There are times when I get hired by a builder/designer, kitchen cabinet company, or a real estate agent to photograph a home. In the case of home marketing it has been noted over and over that the initial impact on a buyer viewing a home is through the presentation of photographs. If that home is presented in its most attractive state, it will help the buyer move forward in the selection process. Some agents understand this and on a listing that is toward the mid to upper end of the market, they will hire a professional to help them display that home in its best light. It makes sense. Sellers want to know what agents are going to do when it comes to marketing and explaining that a professional will be coming in to photograph the home adds some weight to the listing presentation.

Now there are some agents who are competent photogs in their own right and they may do an adequate job on their listings. And thats just fine. Usually they will use the dedicated camera flash, put it on auto and fire away. Some may even attach an external flash to the camera. It works. Then there are those who present a home with photos that appear as if they were taken with their phone. That always amazes me. What many people don’t realize is that it usually takes more than one light to make that room pop and it takes practice to determine where the lights are placed etc. Thats where hiring that pro helps. They usually have the equipment and know how to take those interior shots to another level.

Now I get asked all the time, how did you get that shot, what kind of camera will get me that shot, an so forth. I recently was hired by Karen Schwartz, who is an agent with Coldwell Banker Sea Coast in the Wilmington, NC area, to photograph two homes. The following photos are from those homes and I will explain where I placed my lights etc. I use Nikon cameras and Nikon sb800 speed lights, usually placed on stands. The lights are fired with PocketWizard Flex TT5’s and controlled from the camera with a PocketWizard  Mini TT1 and an AC3 Zone Controller for Nikons. This enables me to control the lights from the camera position and to place them out of the line of sight of the camera, if necessary. The camera was shot in Manual mode and the lights were in Manual mode as well, and usually shot no higher than 1/4 to 1/2 power. The ambient light was controlled with my shutter speed.

The two homes are listed with Karen. You may view the finished tour, and other photos by clicking on the link of the homes address. The first is 1156 Leesburg Drive and the second is 10205 Wild Turkey Lane. Both are located in Leland, NC in Brunswick County.

This shot has two lights to the left and right of camera, bounced into upper corners and a light on the floor on the far side of the bed bounced into the bed itself.

This one has lights to the left and right of camera at 1/4 power and one in the far bath at an 1/8 or 1/16 to prevent a dark hole.

This has a light far camera left bounced into corner, one camera right. Both on 1/4 power and one in the breakfast area to give it a small kiss of light at 1/8.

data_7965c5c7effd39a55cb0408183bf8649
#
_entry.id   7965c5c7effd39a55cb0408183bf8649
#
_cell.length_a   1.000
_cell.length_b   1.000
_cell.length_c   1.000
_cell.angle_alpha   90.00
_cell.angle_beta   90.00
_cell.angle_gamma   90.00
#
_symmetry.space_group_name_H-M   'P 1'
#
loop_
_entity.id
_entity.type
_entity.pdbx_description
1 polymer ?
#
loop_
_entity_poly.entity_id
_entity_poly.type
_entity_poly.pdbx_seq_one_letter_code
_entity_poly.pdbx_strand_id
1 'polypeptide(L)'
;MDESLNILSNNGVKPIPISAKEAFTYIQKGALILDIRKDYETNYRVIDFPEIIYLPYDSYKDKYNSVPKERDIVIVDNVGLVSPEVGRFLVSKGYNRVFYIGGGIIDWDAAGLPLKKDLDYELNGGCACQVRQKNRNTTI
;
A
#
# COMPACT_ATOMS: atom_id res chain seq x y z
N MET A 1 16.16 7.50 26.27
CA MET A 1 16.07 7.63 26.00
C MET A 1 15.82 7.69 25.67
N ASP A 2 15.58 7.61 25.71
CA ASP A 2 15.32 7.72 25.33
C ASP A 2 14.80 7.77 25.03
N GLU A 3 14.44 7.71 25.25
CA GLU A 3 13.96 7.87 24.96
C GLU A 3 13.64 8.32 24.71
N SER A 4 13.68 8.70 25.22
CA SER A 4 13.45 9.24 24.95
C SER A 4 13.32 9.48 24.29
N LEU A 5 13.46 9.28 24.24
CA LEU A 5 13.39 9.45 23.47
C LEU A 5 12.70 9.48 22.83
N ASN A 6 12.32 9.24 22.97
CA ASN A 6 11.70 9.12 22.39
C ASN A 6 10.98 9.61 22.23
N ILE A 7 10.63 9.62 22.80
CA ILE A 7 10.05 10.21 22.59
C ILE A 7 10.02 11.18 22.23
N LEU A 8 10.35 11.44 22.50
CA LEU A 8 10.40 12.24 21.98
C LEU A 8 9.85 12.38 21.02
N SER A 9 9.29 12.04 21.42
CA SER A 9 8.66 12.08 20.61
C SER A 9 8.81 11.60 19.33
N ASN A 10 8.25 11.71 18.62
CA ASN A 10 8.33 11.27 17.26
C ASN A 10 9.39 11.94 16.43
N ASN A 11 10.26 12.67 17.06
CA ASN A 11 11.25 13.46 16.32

This one was a little more challenging. I have a light to left and right of camera bounced off ceiling and one around the corner bounced so it throws some light into the dining area.

Only two lights here, both around the corners from the camera, bounced into the ceiling corners.

This has a light in the living room far left at 1/8, one just to camera left almost at my shoulder at 1/4 and then one placed on the counter to the right out of sight for fill at 1/16. Not crazy about the ceiling shadow, but the photo works.

Kitchens are always challenging. There is a light behind me bounced off the ceiling, one far camera right in breakfast area bounced again, off the ceiling, and one just around corner on countertop bounced into the wall.

This was interesting due to the verticals. There is a light to left and right of camera on I think 1/4 power and I placed one in the far living room at 1/16 power.

This is lit simply with lights in each corner to left and right of camera bounced into the corner of the ceiling.

Thats a simple explanation of the way the lights were placed to achieve the results. Its a little more involved than running through the home popping off the flash on camera from room to room, but it demonstrates why someone would hire a professional to do this type of work. In the long run it will help your marketing efforts. Thanks for taking the time to look.



Yesterday afternoon on Wrightsville Beach it was very brisk, well cold actually, but beautiful. It was a great time for a winter walk. Kismet and I headed towards the North End. Now there is a leash law on WB and I am one who is always mindful of our local ordinances. However, the section of beach north of Mercers pier to Shell Island is flat, wide, and if there aren’t many people out on the beach, it is just calling to you and your dog to bring out the hidden scofflaw in you and let your dog run. Well we did and no animals were injured in the making of the short video which you can view here:  IMG_0929

Now all I had with me at the time was my IPhone 4s and I have to say that the camera and video functions on this device are nothing short of amazing. There is a little quality loss in the video during conversion to a smaller file size, but its usable for the blog.It really does the job in a pinch and the quality of the 8MP files are sweet. Straight out of the camera produces acceptable results and you can play around with them in PS if you so desire to tweak them beyond their original status. I can see the argument of the new IPhones replacing the small point and shoots for many people. The video it produces is pretty sweet as well. Anyway, Kismet and I had a great time on our walk, which we usually do, but anytime she has the chance to covertly run off leash, its always special.